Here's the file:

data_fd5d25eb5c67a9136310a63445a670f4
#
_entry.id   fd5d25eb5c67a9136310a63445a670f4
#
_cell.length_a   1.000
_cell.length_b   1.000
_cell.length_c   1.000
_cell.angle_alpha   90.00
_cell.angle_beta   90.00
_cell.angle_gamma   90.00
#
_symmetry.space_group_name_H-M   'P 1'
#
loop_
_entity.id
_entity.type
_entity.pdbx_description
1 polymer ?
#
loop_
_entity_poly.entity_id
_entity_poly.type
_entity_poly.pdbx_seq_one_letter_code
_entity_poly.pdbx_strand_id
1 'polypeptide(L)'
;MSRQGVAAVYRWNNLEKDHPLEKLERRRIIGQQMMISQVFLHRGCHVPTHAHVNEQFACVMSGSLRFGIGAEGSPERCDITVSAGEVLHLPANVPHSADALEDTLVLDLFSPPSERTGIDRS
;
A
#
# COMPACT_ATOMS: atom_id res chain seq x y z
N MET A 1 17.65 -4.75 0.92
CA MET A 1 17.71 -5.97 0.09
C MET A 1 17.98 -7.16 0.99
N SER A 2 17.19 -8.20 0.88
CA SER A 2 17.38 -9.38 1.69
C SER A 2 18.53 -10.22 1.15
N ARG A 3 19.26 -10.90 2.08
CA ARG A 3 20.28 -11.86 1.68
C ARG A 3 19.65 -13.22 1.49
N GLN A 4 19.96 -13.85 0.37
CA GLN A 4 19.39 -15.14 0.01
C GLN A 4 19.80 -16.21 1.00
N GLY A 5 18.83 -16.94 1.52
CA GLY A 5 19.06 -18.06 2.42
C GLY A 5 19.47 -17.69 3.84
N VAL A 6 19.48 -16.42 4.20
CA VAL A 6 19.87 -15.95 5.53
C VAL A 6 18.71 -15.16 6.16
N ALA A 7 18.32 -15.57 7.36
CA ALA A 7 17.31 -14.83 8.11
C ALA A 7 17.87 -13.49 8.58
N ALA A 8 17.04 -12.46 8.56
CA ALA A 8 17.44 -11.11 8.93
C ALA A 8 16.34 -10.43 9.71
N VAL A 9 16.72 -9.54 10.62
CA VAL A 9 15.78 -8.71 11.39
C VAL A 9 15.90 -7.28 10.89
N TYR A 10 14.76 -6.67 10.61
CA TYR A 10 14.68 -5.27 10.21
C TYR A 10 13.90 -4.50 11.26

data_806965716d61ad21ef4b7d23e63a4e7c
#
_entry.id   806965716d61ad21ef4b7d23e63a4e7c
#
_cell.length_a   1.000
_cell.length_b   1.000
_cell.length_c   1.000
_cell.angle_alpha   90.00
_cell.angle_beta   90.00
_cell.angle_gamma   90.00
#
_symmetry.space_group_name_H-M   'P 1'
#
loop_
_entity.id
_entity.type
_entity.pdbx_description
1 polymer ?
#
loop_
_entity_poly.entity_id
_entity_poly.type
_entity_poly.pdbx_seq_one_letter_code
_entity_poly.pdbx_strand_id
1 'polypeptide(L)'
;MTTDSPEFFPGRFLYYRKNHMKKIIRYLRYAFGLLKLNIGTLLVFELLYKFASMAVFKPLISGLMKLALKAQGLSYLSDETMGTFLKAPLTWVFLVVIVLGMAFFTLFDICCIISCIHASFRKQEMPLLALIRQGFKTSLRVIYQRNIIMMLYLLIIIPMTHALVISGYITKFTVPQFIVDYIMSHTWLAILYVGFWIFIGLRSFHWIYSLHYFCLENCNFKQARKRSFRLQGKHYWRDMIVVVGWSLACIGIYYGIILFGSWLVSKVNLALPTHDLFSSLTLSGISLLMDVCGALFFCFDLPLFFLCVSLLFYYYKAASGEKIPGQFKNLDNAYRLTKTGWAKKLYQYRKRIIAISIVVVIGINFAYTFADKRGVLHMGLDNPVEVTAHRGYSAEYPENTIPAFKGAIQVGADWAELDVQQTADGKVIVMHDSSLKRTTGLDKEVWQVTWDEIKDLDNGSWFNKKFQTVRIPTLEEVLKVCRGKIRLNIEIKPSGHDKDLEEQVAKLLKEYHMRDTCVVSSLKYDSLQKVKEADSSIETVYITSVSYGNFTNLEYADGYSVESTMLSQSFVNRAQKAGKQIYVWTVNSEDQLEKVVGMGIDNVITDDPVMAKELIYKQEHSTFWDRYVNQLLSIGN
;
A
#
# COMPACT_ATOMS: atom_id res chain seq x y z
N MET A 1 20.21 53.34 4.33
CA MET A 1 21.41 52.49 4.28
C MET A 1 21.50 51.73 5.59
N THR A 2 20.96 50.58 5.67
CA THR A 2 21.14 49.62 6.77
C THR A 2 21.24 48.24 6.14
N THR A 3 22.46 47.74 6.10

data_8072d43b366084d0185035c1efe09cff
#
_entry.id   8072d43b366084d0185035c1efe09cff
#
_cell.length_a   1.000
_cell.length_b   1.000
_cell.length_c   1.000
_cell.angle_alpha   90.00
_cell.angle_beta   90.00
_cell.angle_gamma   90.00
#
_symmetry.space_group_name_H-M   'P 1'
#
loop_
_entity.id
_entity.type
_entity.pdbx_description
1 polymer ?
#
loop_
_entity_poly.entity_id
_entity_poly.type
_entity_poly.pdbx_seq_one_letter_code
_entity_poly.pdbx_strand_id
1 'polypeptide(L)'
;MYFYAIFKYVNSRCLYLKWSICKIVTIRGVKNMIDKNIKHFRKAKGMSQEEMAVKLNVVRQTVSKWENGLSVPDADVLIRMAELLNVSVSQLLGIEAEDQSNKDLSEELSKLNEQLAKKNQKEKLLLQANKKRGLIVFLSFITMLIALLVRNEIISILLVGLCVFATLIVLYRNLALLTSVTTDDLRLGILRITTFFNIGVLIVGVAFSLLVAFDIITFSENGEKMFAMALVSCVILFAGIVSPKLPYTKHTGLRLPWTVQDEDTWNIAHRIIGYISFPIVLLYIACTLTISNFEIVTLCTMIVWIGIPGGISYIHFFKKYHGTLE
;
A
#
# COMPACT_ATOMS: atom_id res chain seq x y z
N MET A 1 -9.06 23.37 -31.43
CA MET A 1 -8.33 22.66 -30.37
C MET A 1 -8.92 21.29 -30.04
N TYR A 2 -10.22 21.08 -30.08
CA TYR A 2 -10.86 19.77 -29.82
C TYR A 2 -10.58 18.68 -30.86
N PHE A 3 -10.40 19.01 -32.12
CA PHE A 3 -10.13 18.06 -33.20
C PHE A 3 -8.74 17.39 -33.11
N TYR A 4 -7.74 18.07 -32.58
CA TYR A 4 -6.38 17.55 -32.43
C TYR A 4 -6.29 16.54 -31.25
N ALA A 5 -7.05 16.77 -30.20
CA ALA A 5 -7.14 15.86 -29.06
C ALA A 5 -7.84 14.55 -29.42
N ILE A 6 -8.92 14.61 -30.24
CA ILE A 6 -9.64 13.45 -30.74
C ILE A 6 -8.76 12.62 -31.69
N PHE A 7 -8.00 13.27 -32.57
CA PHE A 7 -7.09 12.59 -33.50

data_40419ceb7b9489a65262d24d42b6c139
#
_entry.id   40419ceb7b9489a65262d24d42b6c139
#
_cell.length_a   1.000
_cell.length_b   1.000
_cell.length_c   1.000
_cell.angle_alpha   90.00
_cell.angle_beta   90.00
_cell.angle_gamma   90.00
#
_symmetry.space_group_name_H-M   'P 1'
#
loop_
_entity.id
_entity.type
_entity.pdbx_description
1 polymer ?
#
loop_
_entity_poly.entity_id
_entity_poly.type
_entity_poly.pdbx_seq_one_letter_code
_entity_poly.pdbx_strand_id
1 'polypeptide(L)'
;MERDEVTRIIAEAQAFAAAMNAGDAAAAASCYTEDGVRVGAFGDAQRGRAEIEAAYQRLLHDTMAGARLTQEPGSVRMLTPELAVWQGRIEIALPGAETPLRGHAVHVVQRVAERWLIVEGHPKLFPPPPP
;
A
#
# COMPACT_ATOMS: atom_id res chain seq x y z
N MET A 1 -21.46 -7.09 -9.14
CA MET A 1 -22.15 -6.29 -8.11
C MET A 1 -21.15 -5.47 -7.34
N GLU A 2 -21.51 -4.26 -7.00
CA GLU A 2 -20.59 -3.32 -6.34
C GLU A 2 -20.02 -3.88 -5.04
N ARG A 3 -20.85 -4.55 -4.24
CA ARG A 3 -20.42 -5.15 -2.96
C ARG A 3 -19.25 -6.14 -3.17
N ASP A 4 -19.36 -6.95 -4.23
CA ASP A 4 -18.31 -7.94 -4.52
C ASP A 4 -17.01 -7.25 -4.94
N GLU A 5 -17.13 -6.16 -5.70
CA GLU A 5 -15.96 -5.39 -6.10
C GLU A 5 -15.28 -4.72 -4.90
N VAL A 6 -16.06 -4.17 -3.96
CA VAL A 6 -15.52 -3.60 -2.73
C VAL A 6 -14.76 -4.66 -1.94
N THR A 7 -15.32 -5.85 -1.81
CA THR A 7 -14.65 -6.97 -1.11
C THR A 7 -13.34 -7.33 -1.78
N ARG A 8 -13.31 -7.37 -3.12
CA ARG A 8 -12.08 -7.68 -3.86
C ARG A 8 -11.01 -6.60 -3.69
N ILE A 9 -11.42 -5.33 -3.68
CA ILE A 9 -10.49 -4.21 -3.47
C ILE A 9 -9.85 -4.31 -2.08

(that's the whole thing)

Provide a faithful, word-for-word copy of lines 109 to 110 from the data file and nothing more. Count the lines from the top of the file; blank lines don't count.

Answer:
_symmetry.space_group_name_H-M   'P 1'
#